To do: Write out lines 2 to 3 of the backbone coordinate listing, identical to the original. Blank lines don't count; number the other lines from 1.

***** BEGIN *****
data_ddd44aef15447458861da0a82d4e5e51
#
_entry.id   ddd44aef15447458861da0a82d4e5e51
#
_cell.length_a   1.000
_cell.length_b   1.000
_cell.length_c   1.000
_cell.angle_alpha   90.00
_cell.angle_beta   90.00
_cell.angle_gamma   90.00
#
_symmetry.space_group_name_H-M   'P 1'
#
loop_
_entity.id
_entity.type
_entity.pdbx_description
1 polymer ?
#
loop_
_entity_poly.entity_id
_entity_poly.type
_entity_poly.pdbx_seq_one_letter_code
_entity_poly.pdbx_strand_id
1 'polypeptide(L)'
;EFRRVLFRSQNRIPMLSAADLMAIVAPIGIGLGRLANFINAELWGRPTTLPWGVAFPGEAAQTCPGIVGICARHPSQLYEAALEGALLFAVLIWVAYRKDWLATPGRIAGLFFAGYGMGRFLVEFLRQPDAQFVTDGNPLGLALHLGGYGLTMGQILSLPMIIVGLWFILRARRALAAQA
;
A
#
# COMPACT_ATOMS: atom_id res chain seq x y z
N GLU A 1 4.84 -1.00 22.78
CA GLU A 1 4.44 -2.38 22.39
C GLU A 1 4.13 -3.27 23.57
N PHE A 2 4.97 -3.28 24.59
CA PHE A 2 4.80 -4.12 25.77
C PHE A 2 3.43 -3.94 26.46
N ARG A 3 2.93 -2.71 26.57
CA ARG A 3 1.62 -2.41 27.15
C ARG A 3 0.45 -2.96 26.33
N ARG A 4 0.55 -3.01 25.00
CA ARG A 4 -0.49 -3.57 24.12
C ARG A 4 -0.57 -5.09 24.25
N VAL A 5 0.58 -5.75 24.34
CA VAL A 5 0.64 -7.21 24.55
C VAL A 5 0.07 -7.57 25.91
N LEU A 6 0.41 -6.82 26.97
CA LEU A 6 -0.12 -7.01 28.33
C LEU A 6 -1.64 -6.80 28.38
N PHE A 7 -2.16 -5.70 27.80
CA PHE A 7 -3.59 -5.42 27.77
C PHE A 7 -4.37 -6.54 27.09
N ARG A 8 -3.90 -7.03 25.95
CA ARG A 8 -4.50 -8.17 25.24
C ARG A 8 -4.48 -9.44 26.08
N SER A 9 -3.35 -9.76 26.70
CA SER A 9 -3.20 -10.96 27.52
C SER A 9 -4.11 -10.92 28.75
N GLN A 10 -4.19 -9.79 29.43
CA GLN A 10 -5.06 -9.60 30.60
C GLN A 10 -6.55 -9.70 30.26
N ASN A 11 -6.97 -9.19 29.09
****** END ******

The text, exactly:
#
_entry.id   ddd44aef15447458861da0a82d4e5e51